In an effort to record more details of the pandemic, this is a very late report in the logistics of receiving the first Covid-19 vaccine.

I work in the public school system, and our state and county are not too very bad at recognizing a pandemic when they see one, so once the vaccine became available to the general public (as opposed to just the elderly, those with health issues, and those in medical settings) it took just a couple weeks to set up a mass vaccination site for school system employees. We were asked, through email (on February 16th), if we wanted a vaccine; if we said yes, we were given an appointment slot. This was a slightly slow and cumbersome process, so many people got their vaccines elsewhere. Some got their vaccines elsewhen; at this point vaccines were still in limited supply (hence the staggered roll-out), but "adults at high-risk for exposure" or "health care workers" or other such vague categories were eligible prior to this, and many people got shots based on the idea that teachers/SLPs/OTs/etc. totally qualified under {various vague heading}. It was also possible to find open appointments at some local pharmacies a week or two earlier than those provided by the school system, so there was a lot of shopping around.

But on February 25th, I was given permission to leave work and drive to the local Ag. Center, where members of the National Guard directed us to park, file through various lines and waiting rooms, and get a shot.

At this point people were still social distancing, and while we did not manage to keep six feet away from all other people at all times, a fair attempt was made by most people (most people don't know what 6 ft. is, though; you'd think teachers might be better at this, but no). Everyone wore masks, but it was starting to become more widely known that masks were less important outside.

Before being given the shot you filled out a basic form on health and allergies, pretty much the same as you'd get with a flu shot, but with an extra disclaimer sheet and two separate pamphlets on risks and how everything was perfectly safe. Also, we all got a sticker to wear to tell everyone that we were vaccinated; messaging and peer pressure was (and still is) important.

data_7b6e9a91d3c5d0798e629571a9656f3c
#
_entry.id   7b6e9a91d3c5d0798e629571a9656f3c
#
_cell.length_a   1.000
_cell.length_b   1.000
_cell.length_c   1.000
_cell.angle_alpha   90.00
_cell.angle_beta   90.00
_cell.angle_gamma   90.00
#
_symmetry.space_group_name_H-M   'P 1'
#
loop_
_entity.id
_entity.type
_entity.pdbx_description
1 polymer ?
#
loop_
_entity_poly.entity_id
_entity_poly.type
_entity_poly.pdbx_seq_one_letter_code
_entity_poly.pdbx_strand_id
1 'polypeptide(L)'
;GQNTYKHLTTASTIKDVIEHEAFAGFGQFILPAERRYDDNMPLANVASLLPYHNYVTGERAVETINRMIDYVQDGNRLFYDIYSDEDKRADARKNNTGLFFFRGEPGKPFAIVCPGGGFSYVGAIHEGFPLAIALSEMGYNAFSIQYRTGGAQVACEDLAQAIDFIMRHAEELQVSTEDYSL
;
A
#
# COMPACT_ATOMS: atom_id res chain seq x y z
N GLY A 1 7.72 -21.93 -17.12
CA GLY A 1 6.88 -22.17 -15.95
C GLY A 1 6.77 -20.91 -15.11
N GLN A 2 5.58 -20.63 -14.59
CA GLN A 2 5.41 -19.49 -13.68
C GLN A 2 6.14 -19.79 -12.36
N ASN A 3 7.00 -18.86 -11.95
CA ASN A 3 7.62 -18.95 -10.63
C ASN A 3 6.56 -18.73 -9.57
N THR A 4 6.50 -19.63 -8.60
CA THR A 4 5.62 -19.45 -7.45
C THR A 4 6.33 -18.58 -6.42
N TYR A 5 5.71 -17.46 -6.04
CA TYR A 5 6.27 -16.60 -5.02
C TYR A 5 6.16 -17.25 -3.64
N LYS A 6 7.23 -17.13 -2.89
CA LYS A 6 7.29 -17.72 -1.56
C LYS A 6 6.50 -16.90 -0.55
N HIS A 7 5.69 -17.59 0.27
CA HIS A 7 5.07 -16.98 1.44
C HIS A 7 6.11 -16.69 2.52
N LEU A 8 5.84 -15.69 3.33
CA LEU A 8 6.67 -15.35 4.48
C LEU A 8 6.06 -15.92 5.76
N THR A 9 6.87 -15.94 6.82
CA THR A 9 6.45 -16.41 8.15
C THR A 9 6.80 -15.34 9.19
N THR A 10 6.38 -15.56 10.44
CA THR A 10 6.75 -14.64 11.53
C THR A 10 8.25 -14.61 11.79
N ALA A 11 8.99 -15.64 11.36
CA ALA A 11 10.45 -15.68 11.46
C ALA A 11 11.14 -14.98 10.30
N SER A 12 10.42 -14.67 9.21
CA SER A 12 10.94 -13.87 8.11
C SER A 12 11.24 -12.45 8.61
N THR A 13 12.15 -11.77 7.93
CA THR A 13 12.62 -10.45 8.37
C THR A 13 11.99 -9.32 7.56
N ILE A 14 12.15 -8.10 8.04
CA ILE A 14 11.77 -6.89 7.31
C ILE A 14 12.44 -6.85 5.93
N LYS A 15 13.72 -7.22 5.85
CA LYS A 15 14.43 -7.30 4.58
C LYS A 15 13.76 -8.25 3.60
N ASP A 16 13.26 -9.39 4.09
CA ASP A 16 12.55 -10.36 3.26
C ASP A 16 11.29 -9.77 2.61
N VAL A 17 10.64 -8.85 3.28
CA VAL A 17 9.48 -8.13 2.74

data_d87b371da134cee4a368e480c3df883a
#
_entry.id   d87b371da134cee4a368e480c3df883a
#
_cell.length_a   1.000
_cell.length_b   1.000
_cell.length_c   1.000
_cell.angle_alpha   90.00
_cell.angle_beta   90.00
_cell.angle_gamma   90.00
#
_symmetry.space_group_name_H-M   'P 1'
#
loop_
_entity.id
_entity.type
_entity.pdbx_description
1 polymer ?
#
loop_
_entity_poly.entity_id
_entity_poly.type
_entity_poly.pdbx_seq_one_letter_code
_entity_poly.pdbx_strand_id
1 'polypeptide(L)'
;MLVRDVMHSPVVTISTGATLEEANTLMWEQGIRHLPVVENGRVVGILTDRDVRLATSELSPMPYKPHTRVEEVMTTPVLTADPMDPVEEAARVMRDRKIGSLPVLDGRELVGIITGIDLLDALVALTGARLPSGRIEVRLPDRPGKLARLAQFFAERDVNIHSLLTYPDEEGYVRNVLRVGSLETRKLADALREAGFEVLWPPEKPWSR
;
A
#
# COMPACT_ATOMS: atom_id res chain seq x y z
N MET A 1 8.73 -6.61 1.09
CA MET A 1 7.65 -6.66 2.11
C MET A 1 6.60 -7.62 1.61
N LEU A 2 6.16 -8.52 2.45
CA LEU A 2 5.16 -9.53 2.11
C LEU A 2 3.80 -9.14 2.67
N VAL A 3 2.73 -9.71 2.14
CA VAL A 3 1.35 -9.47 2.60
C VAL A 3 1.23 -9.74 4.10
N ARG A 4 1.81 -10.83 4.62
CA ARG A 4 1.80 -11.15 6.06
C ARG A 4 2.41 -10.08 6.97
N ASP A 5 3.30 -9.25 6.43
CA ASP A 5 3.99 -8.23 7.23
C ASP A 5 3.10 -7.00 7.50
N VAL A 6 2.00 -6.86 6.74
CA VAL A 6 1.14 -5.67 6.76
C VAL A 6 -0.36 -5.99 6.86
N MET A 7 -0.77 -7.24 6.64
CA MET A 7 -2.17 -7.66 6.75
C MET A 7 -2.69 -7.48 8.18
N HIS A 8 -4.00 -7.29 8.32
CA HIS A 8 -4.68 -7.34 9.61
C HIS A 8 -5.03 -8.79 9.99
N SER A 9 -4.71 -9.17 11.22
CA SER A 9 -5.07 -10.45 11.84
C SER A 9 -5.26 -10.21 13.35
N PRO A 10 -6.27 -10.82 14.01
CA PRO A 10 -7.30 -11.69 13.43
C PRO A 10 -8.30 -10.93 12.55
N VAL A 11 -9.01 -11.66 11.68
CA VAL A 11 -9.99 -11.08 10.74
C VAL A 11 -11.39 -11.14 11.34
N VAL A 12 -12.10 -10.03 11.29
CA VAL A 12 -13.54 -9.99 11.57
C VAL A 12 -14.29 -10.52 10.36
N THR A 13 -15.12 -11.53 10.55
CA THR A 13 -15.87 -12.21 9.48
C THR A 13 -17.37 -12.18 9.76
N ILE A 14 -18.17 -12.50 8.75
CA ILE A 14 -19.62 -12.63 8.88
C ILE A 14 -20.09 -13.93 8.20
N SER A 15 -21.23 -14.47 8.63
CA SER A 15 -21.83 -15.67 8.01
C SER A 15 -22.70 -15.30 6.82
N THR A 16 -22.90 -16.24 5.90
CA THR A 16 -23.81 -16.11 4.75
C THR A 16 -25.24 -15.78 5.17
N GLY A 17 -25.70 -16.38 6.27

We were then each given a brief but individual sit-down with a doctor (I got a doctor; maybe some others got nurses?) to double check that we didn't have any special health concerns, to answer any questions, and to just generally make us feel safer. As a side note, this did not happen with the second shot or the booster, and was basically unnecessary for this shot. But people were still pumped up about the whole pandemic and vaccination thing.

The shot was quick and easy, and I got a band-aid with some cartoon character on it. I'm guessing this was just due to supply issues, but I appreciated it.

We then had to sit down for 15 minutes so if we had a negative reaction it'd be while medical staff were nearby. They handed us a little timer and told us to sit. Most people chose to sit inside, but it was a nice day and outside seating was available for those of us who understood germ theory. Or miasma theory. Basically, for anyone who bothered to think. A school counselor had taken the opportunity to hand out parent support resources to all the teachers who came through, so we got some extra literature and a drawstring bag, and we sat and chatted until the timers went off.

This process took longer than it should have -- about an hour and a half including to commute to the ag. center (as is the habit of ag. centers, it was a bit outside of town). No one complained, as this was paid time that would otherwise have been spent working, and, of course, because we wanted to be vaccinated.

The next shot was the same sort of deal, although a bit quicker; the booster was on our own. I had no side effects from this first shot, but the second shot was a full-blown immune response, with fever, severe shakes, nausea, and extreme napping for two days. The booster was akin to a mild case of the flu for 24 hours. While responses to the shots are highly variable across people, those are the three general outcomes reported, so I've gotten the full experience.

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